Netanyahu to Fox: Comments over Arab voters need to be taken in context

The four-time prime minister of Israel clarified what he meant when he said on election day that Arab Israelis were turning up "in droves" to vote.

By JPOST.COM STAFF
March 20, 2015 09:41
2 minute read.
Netanyahu Western Wall

Netanyahu at Western Wall. (photo credit: MARC ISRAEL SELLEM/THE JERUSALEM POST)

 
X

Dear Reader,
As you can imagine, more people are reading The Jerusalem Post than ever before. Nevertheless, traditional business models are no longer sustainable and high-quality publications, like ours, are being forced to look for new ways to keep going. Unlike many other news organizations, we have not put up a paywall. We want to keep our journalism open and accessible and be able to keep providing you with news and analyses from the frontlines of Israel, the Middle East and the Jewish World.

As one of our loyal readers, we ask you to be our partner.

For $5 a month you will receive access to the following:

  • A user experience almost completely free of ads
  • Access to our Premium Section
  • Content from the award-winning Jerusalem Report and our monthly magazine to learn Hebrew - Ivrit
  • A brand new ePaper featuring the daily newspaper as it appears in print in Israel

Help us grow and continue telling Israel’s story to the world.

Thank you,

Ronit Hasin-Hochman, CEO, Jerusalem Post Group
Yaakov Katz, Editor-in-Chief

UPGRADE YOUR JPOST EXPERIENCE FOR 5$ PER MONTH Show me later Don't show it again

Clarifying comments about Arab voters made during election campaigning, Prime Minister Benjamin Netanyahu said his comments must be taken in context.

Netanyahu, during a Friday interview on the Fox News channel, was asked by host Megyn Kelly if he regretted comments he made on election day about Arab-Israelis turning out to vote against him "in droves," the Israeli premier said his words "should be taken in a larger context."

Be the first to know - Join our Facebook page.


"I warned of foreign money coming in to selectively try and bring out supporters of a list that includes Islamists and other factions that oppose the State of Israel," he said, referring to the Joint Arab list, which on March 17 became the third largest party in the Knesset.

Regarding comments he made in a 2009 speech at Bar Ilan University endorsing a two-state solution, Netanyahu charged that the conditions for a "solution in which a demilitarized Palestinian state recognizes a Jewish state" have changed.

The four-time prime minister of Israel said he did not retract comments, adding that "the conditions for that, today, are not achievable" for a simple reason.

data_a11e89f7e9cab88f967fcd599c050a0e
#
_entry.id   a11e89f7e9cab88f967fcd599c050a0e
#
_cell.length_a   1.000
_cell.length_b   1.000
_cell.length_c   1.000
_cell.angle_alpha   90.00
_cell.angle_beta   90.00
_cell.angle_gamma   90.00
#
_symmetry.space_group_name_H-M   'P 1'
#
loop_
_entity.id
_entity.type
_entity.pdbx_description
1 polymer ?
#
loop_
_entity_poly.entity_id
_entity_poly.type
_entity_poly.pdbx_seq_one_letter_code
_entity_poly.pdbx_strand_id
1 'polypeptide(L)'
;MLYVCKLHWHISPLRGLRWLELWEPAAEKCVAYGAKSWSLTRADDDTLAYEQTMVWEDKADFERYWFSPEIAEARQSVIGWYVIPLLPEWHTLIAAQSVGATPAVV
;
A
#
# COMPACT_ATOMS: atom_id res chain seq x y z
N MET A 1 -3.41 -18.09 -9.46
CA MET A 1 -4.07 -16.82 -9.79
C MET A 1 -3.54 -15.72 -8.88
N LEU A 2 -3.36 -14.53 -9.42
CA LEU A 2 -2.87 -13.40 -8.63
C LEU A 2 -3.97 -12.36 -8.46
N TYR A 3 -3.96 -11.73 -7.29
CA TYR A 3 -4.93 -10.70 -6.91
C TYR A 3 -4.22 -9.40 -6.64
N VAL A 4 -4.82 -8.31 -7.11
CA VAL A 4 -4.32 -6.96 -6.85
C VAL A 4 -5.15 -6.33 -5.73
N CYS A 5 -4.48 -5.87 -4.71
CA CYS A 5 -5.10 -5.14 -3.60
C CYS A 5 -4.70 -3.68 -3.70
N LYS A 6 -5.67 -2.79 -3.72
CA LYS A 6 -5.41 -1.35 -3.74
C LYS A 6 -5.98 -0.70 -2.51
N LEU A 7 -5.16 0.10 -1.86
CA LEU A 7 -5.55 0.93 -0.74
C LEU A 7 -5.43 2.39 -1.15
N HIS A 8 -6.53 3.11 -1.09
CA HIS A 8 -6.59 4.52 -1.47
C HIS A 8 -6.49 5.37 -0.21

Palestinian Authority President Mahmoud Abbas' rejection of a Jewish state, his alliance with the Gaza-based Hamas organization, and the volatility in the region have changed "the terms" for an agreement, Netanyahu told Kelly, host of "The Kelly File" on Fox.

"We have to change the terms" for lasting peace, he said, since the conditions today are that any land ceded by Israel is "immediately taken up by Iranian-backed terrorists or by ISIS. This reality could mean that rather than achieving a two-state solution, Israel could be faced with a "no-state solution - a solution that would threaten the survival of Israel."



Netanyahu also spoke out against the nuclear deal US President Barack Obama is negotiating with Iran, calling for "a better deal, a different deal" which would not "allow Iran to break out to a bomb very quickly."

For Netanyahu, a good deal with Iran, which he called "a practitioner of terrorism," would be either zero or "a symbolic number of centrifuges." Only once there is evidence of "a change in behavior" by Tehran, could sanctions be eased. "Don't take the foot off the break," he cautioned, "keep on pressing."

The current deal, Netanyahu warned, gives the Islamic Republic "an easy path to the bomb, not by violating the deal, but by keeping it."

Netanyahu, who on Tuesday won his fourth term in office, said he was proud of his policy "to be the prime minister of all of Israelis, Arabs and Jews alike." This "sacrosanct" right, he said, singled out Israel from the rest of the Middle East, making it "the one country where Arabs can vote freely in free and fair elections."

Two days after his re-election, the Likud leader said he saw the elections as a clear mandate from the Israeli people - "to lead the country in a responsible way in a dangerous Middle East."

"It is my responsibility to ensure that the one and only Jewish state lives forever," the Israeli premier said. "That's why I'm here; that's why I was elected."

Related Content

Gideon Sa'ar
March 24, 2015
Sa'ar says national unity government is 'still on the table'

By JPOST.COM STAFF